August is the last full month of summer in the Northern Hemisphere. So, as we welcome it, let’s explore how the word August looks in different European languages and its etymology.
Two maps in this article show how August is written in different languages and European countries. The first map shows different language groups and is an interesting overview. The second map shows grouping based on the word etymology.
Common origin from Latin
Most European languages share the same origin of the word. It comes from Latin augusts meaning majestic, venerable. The month itself was named after the first Roman emperor. Born as Gaius Octavius (an adoptive son of Gaius Julius Caesar), he got the title Augusts from the Roman Senate. To avoid confusion with his stepfather, he started using the name Augustus.
The vast majority of European languages use some variations of the word August. And that holds for languages across different language groups:
- English, German, Romanian – August, august
- Spanish and Italian – agosto
- Greek – Αύγουστος (Avgoustos)
- Serbian – aвгуст (avgust)
- Turkish – ağustos.
Even the languages around the Caucasus region follow suit.
- Georgian – აგვისტო (Agvist’o)
- Armenian – oգոստոս (oksodos)
- Azeri – avqust
However, other language groups have different words —notably Slavic and Celtic languages and Lithuanian.
August wasn’t present in the original Calendar of Romulus
Before calendar reform, the original Calendar of Romulus didn’t even mention August
The Calendar of Romulus
|English name||Meaning||Latin Name|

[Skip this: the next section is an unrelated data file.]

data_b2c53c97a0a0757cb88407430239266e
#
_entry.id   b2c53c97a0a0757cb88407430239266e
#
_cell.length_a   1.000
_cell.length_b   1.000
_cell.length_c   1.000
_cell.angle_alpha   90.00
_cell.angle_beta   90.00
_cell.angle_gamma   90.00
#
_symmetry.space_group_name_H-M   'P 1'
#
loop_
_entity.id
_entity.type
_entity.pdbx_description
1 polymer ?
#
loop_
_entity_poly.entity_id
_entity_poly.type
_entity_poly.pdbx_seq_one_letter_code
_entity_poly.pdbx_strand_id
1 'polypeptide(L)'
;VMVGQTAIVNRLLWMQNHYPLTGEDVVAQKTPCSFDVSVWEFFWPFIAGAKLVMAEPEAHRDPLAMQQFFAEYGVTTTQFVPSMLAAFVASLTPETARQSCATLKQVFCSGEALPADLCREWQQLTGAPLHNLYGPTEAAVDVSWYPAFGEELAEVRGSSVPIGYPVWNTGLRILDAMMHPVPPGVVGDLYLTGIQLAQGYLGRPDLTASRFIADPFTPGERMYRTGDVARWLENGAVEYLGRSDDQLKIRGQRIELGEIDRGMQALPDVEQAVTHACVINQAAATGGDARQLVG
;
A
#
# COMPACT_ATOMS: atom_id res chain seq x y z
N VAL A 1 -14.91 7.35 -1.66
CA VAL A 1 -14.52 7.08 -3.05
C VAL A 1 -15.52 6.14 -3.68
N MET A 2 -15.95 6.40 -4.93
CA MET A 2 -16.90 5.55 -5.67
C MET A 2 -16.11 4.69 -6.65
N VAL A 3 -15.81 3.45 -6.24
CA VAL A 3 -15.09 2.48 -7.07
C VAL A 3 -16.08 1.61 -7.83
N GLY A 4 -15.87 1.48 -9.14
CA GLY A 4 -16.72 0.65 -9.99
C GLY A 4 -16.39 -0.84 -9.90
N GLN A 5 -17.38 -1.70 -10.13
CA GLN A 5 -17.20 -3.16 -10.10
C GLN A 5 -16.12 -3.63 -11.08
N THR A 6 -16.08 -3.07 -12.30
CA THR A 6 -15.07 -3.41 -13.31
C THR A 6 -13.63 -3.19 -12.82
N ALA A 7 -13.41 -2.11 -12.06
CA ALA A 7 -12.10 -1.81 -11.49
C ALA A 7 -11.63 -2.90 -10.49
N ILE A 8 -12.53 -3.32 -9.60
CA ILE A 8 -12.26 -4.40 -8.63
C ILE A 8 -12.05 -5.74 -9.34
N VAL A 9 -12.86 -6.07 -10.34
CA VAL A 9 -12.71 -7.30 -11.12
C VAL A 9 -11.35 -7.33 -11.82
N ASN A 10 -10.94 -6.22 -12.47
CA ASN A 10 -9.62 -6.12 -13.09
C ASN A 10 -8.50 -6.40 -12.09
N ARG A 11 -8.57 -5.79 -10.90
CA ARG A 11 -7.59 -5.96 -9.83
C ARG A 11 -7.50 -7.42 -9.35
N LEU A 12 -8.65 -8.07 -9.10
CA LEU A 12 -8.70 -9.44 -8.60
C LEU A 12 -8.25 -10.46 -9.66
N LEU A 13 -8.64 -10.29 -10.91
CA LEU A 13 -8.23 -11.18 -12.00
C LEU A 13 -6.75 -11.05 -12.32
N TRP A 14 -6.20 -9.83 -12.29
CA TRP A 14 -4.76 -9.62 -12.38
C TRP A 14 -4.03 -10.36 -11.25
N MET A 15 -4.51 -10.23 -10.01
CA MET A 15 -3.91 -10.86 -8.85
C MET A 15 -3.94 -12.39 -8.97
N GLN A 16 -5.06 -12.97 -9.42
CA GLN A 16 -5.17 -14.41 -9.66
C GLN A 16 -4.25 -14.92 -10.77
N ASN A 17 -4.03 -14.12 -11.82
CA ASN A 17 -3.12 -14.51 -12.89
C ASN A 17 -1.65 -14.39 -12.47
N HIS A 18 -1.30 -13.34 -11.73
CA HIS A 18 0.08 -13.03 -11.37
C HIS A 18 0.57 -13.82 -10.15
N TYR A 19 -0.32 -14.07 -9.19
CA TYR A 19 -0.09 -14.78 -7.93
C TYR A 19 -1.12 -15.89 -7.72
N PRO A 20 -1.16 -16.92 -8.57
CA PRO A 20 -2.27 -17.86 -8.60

|1. March||Month of Mars||Mensis Martius|
|2. April||Month of Aphrodite||Mensis Aprilis|
|3. May||Month of Maia||Mensis Maius|
|4. June||Month of Juno||Mensis Iunius|
|5. July||Fifth month||Mensis Quintilis|
|6. August||Sixth month||Mensis Sextilis|
|7. September||Seventh month||Mensis September|
|8. October||Eight month||Mensis October|
|9. November||Ninth month||Mensis November|
|10. December||Tenth month||Mensis December|
While several Slavic languages use some form of the word august (Slovakian, Slovene, Serbian, Bosnian, Bulgarian, Macedonian), others have gone their own way.
Croatian kolovoz comes from kolo (a wheel, a wagon) and voziti (to drive, to transport) and describes the fact that crops were harvested and driven from fields during this month.
Polish, Czech, and Ukrainian share a similar etymology. Their versions come from the word siecle (srp) – a tool used for harvesting crops. And while it’s not the same root, Belarussian жнівень (žniven′) comes from жаць, meaning to reap. It’s all about nature and agricultural activities in Slavic calendars.
Lithuanian and Finnish
The Lithuanian language also relates to agriculture. Its word rugpjūtis derives from PIE *wrugʰyo-; and PBS *rugis (rye) and the verb pjaustyti (to cut), which means the month in which the rye is harvested.
The Finnish language also describes agricultural practices. Their elokuu comes from elo- (to live, crop, grains) and kuu (month).
Irish (Lúnasa) and Scottish Gaelic (an Lùnasdal) don’t have any relation to the word lune (moon). Instead, they are related to Lugh, an important figure in Irish mythology. He’s related to oaths, the act of swearing, the truth, and the law. Although its etymology is not completely clear, some linguists suggested that it derives from a PIE root *(h2)lewgh- (meaning, roughly “to bind by oath”).